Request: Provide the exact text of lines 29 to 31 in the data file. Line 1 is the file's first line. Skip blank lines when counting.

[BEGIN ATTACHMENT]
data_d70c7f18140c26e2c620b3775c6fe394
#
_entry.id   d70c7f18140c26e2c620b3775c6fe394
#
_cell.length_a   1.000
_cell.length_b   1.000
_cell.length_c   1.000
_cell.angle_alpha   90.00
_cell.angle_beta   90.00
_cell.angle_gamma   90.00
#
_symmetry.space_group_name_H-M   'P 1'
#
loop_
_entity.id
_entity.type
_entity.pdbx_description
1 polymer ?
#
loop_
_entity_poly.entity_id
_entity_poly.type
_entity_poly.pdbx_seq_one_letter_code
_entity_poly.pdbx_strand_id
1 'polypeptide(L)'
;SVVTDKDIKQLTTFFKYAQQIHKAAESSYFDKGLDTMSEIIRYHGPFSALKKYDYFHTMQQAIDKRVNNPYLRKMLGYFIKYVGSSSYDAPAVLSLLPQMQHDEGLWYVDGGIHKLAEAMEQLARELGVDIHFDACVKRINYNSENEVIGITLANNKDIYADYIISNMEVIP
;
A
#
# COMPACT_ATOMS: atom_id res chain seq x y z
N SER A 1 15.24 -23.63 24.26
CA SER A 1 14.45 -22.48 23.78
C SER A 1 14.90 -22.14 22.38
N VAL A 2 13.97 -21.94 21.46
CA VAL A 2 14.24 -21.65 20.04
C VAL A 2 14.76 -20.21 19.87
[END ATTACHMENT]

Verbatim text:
#
# COMPACT_ATOMS: atom_id res chain seq x y z
N SER A 1 15.24 -23.63 24.26